Research shows that young Americans are obtaining health insurance

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However, the same study is showing that they continue to carry debt

A recent study has shown that while the health care reform will provide an estimated 6.6 million young adults with the ability to continue their coverage on their parents’ health insurance policies, there continues to be a struggle with medical fees and debt among this age group.

The changes to the healthcare laws in 2012 by President Barack Obama have made it possible for young adults (the demographic that had previously been the most uninsured age group in the country) to remain on the private policies of their parents right through their 26th year.

This provision of the Affordable Care Act is believed to be its most popular.

The reforms were the most widespread changes to the healthcare legislation in almost half a century, and is the center of Obama’s policy achievements in the United States. On the other hand, Americans are quite divided about the way that they feel about the constitutionality of other elements.

The nonprofit organization called the Commonwealth Fund, performed a healthcare issue analysis by conducting a survey that included the participation of 1,863 adults aged 19 to 25 years old. Among them 47 percent had either remained on their parents’ health insurance plan, or they joined it within the year that followed November 2010.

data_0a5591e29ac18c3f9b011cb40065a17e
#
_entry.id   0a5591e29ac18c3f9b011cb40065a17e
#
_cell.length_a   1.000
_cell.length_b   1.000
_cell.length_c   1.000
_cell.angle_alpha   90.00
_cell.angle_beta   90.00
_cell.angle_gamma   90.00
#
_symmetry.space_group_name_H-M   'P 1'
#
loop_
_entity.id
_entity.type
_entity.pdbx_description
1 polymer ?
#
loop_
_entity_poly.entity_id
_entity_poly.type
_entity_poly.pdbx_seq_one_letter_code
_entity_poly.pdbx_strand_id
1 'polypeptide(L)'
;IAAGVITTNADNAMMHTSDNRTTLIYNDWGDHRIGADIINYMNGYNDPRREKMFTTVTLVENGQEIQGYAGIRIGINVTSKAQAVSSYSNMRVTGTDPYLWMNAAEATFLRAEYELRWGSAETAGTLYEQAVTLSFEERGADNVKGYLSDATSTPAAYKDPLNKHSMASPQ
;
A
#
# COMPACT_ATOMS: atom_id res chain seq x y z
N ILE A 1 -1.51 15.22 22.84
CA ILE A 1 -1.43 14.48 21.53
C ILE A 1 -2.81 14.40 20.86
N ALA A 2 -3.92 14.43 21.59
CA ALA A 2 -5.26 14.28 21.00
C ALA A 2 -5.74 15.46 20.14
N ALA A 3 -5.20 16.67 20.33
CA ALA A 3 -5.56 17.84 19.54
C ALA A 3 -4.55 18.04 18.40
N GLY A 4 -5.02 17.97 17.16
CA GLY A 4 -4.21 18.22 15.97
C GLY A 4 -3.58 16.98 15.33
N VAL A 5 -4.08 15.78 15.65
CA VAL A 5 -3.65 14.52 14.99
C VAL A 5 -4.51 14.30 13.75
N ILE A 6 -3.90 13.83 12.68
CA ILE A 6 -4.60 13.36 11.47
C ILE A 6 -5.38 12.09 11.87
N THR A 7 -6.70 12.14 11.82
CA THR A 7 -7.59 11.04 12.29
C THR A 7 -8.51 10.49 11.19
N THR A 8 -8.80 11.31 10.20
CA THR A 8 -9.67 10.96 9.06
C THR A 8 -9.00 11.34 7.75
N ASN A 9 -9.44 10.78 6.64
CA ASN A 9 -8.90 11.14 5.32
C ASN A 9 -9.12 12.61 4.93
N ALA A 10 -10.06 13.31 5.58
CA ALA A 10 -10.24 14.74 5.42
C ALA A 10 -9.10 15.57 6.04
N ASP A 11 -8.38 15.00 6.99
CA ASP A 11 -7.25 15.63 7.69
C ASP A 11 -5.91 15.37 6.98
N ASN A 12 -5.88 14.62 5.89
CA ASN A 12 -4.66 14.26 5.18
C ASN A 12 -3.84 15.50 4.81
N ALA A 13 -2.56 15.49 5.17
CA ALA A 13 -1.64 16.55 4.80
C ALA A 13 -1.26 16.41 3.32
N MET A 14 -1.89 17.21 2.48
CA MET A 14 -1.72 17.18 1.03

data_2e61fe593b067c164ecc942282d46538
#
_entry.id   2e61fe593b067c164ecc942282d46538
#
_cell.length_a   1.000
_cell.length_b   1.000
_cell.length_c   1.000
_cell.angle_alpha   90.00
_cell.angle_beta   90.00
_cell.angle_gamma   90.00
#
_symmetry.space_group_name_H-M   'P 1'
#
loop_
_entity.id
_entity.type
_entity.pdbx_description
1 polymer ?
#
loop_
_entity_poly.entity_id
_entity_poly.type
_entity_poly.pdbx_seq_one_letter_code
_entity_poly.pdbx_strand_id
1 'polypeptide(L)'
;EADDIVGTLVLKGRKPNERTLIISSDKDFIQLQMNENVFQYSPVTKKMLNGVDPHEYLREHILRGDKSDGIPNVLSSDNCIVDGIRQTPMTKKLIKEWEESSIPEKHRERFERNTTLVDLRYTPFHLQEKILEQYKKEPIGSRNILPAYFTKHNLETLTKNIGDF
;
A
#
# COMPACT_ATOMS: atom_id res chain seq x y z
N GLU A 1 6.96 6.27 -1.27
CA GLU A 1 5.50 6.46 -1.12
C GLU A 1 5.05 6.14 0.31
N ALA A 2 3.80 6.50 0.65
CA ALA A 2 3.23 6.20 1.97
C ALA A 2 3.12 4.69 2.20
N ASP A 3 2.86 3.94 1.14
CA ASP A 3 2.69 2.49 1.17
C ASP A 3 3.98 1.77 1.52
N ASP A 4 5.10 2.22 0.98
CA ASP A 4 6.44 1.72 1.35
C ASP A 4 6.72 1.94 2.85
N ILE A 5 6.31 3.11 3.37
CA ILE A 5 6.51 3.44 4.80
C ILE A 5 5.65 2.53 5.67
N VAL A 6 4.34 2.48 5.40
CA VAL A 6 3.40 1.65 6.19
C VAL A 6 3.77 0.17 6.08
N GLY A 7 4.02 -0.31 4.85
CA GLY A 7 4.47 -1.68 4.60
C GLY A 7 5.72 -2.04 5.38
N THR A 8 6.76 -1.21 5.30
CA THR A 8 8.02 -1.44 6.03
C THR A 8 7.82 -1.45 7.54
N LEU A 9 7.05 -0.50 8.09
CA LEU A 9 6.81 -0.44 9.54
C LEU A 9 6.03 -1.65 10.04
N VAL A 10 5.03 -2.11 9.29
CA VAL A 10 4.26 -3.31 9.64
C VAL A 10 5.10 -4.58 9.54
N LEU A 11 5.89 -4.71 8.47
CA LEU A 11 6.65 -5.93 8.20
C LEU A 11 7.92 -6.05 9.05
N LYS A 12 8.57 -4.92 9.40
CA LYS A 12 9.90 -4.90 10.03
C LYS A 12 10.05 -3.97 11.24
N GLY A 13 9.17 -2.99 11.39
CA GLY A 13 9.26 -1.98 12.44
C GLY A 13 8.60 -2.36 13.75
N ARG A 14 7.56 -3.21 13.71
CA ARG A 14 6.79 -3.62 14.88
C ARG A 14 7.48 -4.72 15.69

Within the broader population, this statistic would represent approximately 13.7 million young adults.

Among those, it is estimated that approximately 6.6 million would not otherwise have been able to remain protected by their parents’ coverage if the reforms to the healthcare system had not been made, as they were either not considered a full time students, or they had already graduated.

Prior to the reforms, the majority of plans already allowed college students who were enrolled full-time to stay covered by their parents’ plans.

Now, a U.S. government survey determined that around 21.6 million young adults have some form of private health insurance, whether it was through the plans held by their parents, their own employers, or by other means. This statistic is already higher by 2.5 million young people than it was before the healthcare reforms had been passed.


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